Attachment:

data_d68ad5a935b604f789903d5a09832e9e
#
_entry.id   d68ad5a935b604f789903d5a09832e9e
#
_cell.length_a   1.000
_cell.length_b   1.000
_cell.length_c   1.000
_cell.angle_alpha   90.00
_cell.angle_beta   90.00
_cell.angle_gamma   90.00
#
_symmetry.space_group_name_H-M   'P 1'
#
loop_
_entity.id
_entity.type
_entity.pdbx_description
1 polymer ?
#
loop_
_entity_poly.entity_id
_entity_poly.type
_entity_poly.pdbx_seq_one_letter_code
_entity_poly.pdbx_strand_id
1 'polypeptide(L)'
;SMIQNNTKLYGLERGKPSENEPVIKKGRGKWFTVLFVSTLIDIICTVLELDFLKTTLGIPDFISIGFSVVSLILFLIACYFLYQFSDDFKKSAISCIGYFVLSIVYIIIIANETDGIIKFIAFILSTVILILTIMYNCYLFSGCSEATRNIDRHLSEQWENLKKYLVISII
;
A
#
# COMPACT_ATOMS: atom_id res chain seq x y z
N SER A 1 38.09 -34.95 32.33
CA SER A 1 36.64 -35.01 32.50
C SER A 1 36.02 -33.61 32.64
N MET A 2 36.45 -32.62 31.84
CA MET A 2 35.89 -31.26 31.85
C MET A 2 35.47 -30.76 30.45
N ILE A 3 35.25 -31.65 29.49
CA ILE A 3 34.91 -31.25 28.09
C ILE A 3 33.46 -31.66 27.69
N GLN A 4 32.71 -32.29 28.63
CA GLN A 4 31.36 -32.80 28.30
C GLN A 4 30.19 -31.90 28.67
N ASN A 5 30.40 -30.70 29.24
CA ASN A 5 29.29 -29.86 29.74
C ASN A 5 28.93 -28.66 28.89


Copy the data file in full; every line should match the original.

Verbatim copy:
data_d68ad5a935b604f789903d5a09832e9e
#
_entry.id   d68ad5a935b604f789903d5a09832e9e
#
_cell.length_a   1.000
_cell.length_b   1.000
_cell.length_c   1.000
_cell.angle_alpha   90.00
_cell.angle_beta   90.00
_cell.angle_gamma   90.00
#
_symmetry.space_group_name_H-M   'P 1'
#
loop_
_entity.id
_entity.type
_entity.pdbx_description
1 polymer ?
#
loop_
_entity_poly.entity_id
_entity_poly.type
_entity_poly.pdbx_seq_one_letter_code
_entity_poly.pdbx_strand_id
1 'polypeptide(L)'
;SMIQNNTKLYGLERGKPSENEPVIKKGRGKWFTVLFVSTLIDIICTVLELDFLKTTLGIPDFISIGFSVVSLILFLIACYFLYQFSDDFKKSAISCIGYFVLSIVYIIIIANETDGIIKFIAFILSTVILILTIMYNCYLFSGCSEATRNIDRHLSEQWENLKKYLVISII
;
A
#
# COMPACT_ATOMS: atom_id res chain seq x y z
N SER A 1 38.09 -34.95 32.33
CA SER A 1 36.64 -35.01 32.50
C SER A 1 36.02 -33.61 32.64
N MET A 2 36.45 -32.62 31.84
CA MET A 2 35.89 -31.26 31.85
C MET A 2 35.47 -30.76 30.45
N ILE A 3 35.25 -31.65 29.49
CA ILE A 3 34.91 -31.25 28.09
C ILE A 3 33.46 -31.66 27.69
N GLN A 4 32.71 -32.29 28.63
CA GLN A 4 31.36 -32.80 28.30
C GLN A 4 30.19 -31.90 28.67
N ASN A 5 30.40 -30.70 29.24
CA ASN A 5 29.29 -29.86 29.74
C ASN A 5 28.93 -28.66 28.89